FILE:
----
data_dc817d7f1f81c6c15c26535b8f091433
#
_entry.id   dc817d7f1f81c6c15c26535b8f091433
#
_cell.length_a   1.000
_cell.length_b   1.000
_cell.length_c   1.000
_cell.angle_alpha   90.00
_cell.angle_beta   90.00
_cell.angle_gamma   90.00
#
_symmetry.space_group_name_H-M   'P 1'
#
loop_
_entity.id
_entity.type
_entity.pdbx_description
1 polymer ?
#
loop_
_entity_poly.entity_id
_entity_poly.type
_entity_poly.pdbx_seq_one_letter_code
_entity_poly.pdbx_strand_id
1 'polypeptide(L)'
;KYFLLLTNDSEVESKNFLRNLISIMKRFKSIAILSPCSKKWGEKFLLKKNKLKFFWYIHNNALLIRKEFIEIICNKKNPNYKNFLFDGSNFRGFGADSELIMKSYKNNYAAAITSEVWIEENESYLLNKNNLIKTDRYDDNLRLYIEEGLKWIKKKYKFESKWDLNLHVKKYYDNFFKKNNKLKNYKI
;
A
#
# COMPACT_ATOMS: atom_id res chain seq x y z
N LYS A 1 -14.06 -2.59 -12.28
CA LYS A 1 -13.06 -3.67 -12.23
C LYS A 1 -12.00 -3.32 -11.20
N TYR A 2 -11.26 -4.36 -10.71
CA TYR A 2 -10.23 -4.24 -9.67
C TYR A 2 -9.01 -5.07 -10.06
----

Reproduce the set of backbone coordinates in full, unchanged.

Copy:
data_dc817d7f1f81c6c15c26535b8f091433
#
_entry.id   dc817d7f1f81c6c15c26535b8f091433
#
_cell.length_a   1.000
_cell.length_b   1.000
_cell.length_c   1.000
_cell.angle_alpha   90.00
_cell.angle_beta   90.00
_cell.angle_gamma   90.00
#
_symmetry.space_group_name_H-M   'P 1'
#
loop_
_entity.id
_entity.type
_entity.pdbx_description
1 polymer ?
#
loop_
_entity_poly.entity_id
_entity_poly.type
_entity_poly.pdbx_seq_one_letter_code
_entity_poly.pdbx_strand_id
1 'polypeptide(L)'
;KYFLLLTNDSEVESKNFLRNLISIMKRFKSIAILSPCSKKWGEKFLLKKNKLKFFWYIHNNALLIRKEFIEIICNKKNPNYKNFLFDGSNFRGFGADSELIMKSYKNNYAAAITSEVWIEENESYLLNKNNLIKTDRYDDNLRLYIEEGLKWIKKKYKFESKWDLNLHVKKYYDNFFKKNNKLKNYKI
;
A
#
# COMPACT_ATOMS: atom_id res chain seq x y z
N LYS A 1 -14.06 -2.59 -12.28
CA LYS A 1 -13.06 -3.67 -12.23
C LYS A 1 -12.00 -3.32 -11.20
N TYR A 2 -11.26 -4.36 -10.71
CA TYR A 2 -10.23 -4.24 -9.67
C TYR A 2 -9.01 -5.07 -10.06